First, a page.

His shed, her shed: Segregating your stuff to avoid retirement confrontations

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A place for all my gardening stuff.

A place for all my gardening stuff.

In my wildest dreams I would have never imagined that retirement would mean a shed for me and a shed for Lemonade Man. Yet here we are, less than a year after my official departure from 9 to 5 routines, divorcing his tools and lawn equipment from my garden seeds and outdoor entertainment paraphernalia. He has his shed in the back yard and now I have my own little plastic storage unit close to the house.

Admittedly, moving from 15 acres with a large barn and two sheds to our city home required significant downsizing, with the aid of one moving sale and two subsequent garage sales in the new place. Still, we have an excess of stuff, much of which would qualify my spouse for an appearance on an episode of Hoarders. He cannot part with stuff he may need in a few years.

 But how many screwdrivers does one person need anyway?

screwdrivers

Recognizing my Virgo penchant for organizing and compartmentalizing, he made the recent mistake of seeking my help in the garage. Not knowing the specific uses for all the items that landed there in our move from country to city, I merely grouped the 29 screwdrivers together in one drawer of one of his massive tool chests. Likewise, all the concrete tools went in the bottom of another chest, the power tools in a cabinet . . .  you get the picture. Unfortunately, He now needs a navigation app to find his stuff.

My reward for making the garage a neater, cleaner place was to finally have a cabinet of my own out there for kitchen excess, like my large roaster that only gets hauled out at Thanksgiving.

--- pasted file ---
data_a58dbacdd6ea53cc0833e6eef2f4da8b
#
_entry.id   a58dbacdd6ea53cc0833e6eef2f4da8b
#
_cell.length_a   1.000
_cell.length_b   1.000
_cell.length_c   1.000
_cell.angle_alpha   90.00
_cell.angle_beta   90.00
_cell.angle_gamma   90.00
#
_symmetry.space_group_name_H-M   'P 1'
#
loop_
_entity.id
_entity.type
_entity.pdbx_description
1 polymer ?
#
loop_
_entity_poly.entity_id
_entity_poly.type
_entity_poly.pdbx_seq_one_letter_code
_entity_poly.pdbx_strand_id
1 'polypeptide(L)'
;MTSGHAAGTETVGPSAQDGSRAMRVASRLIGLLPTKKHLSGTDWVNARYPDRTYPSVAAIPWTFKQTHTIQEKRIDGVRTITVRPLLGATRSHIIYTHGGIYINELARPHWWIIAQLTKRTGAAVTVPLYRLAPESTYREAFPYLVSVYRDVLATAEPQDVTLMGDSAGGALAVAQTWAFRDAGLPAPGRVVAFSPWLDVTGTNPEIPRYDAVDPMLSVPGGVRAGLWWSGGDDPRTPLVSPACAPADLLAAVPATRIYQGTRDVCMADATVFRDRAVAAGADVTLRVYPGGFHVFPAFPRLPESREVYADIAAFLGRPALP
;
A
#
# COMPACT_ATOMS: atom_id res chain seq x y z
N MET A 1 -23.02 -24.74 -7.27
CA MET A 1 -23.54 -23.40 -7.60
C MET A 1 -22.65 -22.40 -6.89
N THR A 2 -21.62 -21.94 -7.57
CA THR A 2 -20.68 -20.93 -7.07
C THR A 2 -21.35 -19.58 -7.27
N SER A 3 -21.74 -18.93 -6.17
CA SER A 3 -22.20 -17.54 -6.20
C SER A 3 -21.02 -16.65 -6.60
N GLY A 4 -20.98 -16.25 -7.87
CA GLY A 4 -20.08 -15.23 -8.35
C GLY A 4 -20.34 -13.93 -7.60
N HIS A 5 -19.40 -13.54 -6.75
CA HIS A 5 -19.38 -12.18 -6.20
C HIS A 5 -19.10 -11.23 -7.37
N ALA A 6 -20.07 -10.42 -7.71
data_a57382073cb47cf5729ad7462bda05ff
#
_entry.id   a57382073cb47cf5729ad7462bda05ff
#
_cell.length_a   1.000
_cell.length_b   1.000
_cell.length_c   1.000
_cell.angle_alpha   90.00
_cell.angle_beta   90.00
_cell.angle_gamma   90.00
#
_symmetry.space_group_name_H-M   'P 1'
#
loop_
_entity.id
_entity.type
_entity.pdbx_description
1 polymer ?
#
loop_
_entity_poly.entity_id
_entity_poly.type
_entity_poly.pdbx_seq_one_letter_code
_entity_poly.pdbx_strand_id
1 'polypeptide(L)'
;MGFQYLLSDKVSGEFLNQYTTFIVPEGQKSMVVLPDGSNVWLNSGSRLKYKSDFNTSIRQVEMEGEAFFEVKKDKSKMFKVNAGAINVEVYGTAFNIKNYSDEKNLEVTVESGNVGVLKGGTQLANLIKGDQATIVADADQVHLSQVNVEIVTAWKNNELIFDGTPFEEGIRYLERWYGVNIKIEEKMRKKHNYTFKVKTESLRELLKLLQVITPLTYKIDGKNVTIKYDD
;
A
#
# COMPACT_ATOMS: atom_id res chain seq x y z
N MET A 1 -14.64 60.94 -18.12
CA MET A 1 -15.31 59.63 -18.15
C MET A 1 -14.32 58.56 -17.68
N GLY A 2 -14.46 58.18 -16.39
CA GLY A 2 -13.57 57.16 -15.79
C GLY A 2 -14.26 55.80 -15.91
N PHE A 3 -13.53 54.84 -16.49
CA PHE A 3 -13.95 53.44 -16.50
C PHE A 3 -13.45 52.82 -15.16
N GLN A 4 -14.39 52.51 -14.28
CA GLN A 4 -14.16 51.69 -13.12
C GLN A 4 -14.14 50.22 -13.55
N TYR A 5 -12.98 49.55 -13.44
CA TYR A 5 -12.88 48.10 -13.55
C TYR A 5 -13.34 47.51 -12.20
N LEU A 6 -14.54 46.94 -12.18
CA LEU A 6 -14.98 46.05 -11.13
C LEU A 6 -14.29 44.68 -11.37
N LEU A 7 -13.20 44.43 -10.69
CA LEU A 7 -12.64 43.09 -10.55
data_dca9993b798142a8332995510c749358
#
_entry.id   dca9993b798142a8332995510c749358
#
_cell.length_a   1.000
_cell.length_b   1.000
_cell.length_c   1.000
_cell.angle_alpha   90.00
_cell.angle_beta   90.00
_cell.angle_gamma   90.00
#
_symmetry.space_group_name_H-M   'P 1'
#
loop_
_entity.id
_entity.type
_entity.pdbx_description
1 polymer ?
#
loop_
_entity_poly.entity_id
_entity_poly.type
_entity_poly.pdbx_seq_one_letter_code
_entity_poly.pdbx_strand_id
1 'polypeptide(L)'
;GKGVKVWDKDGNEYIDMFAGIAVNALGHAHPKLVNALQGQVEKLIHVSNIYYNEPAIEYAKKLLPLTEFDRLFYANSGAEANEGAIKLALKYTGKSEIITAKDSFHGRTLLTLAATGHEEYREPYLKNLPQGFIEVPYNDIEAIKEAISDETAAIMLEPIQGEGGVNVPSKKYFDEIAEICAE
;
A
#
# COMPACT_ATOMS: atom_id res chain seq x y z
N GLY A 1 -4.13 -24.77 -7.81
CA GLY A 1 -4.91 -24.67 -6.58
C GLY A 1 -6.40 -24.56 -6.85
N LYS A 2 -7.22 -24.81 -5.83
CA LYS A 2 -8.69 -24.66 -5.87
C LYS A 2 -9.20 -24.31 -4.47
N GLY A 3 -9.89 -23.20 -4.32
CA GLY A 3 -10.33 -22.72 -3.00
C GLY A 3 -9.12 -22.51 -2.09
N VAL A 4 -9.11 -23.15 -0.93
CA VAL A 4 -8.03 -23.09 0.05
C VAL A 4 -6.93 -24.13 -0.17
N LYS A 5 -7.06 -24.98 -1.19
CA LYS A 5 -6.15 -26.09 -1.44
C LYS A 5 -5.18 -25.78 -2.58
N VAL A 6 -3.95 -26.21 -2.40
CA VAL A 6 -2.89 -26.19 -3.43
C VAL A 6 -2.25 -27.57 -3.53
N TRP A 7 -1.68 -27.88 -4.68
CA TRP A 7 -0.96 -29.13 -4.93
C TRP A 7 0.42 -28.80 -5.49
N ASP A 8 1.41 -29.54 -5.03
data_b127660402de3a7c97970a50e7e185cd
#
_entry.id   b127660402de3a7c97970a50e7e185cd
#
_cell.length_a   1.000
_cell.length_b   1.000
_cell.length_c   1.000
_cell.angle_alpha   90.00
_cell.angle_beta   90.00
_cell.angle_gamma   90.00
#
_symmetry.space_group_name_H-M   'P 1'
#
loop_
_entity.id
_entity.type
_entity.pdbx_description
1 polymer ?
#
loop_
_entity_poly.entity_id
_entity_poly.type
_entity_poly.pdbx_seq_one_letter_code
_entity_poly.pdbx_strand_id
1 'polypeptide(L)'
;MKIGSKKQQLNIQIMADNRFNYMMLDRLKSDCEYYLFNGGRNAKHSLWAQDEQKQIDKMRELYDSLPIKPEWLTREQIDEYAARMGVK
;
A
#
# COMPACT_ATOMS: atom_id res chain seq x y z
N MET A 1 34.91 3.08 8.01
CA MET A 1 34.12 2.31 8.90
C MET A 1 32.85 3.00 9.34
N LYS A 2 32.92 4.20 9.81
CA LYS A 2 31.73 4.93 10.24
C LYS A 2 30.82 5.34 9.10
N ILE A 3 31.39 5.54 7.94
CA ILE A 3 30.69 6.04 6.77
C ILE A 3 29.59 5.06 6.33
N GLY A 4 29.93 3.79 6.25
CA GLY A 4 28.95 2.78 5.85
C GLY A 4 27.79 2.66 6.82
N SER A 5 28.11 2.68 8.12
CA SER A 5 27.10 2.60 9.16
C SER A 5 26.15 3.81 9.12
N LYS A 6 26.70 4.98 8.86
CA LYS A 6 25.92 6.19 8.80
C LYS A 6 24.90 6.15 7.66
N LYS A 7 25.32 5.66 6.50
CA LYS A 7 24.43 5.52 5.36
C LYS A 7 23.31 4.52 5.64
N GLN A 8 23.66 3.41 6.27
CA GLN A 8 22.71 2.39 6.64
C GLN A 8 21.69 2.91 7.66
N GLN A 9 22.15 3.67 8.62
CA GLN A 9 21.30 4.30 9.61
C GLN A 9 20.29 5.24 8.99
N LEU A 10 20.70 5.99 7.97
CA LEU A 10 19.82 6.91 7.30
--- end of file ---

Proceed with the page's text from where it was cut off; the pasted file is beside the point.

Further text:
The Her shed was touted as another reward for being such an organization freak. Truth be told, he was tired of skinning his shins trying to get around all the junk in his shed. So the last time we made a trip to the local discount club, the season closeout shed sale caught his eye. In two days we had a shed assembled and ready for my stuff.

Isn't it cute? I can already see my soon-to-be-born grandson using it for a playhouse.

Isn’t it cute? I can already see my soon-to-be-born grandson using it for a playhouse.

His shed towers over mine in solid wood and air tight superiority, complete with gutters and an access ramp. My little thing looks like a doll playhouse that threatens to collapse in a 50 mph wind. But it sure is cute and I don’t have to hike up a hill to get to mine.

Here's his shed . . . stable, imposing, sturdy. Is this a metaphor for male, or what?

Here’s his shed . . . stable, imposing, sturdy. Is this a metaphor for male, or what?

It could soon take on an unexpected role as an adult timeout room. We are learning in retirement that a husband and wife are not meant to occupy the same space 24/7. Many of our friends who have gone down this road warned us about the dangers and pitfalls of a new familiarity breeding a certain degree of discontent.

So, the next time Lemonade Man complains about not being able to find something in the garage, I can leave him fuming and go organize my new shed. It may soon boast a rocking chair and a reading lamp, perfect for a long pout.

Now he  can work on his mower without knocking over a whole wall of tools.

Now he can work on his mower without knocking over a whole wall of tools.

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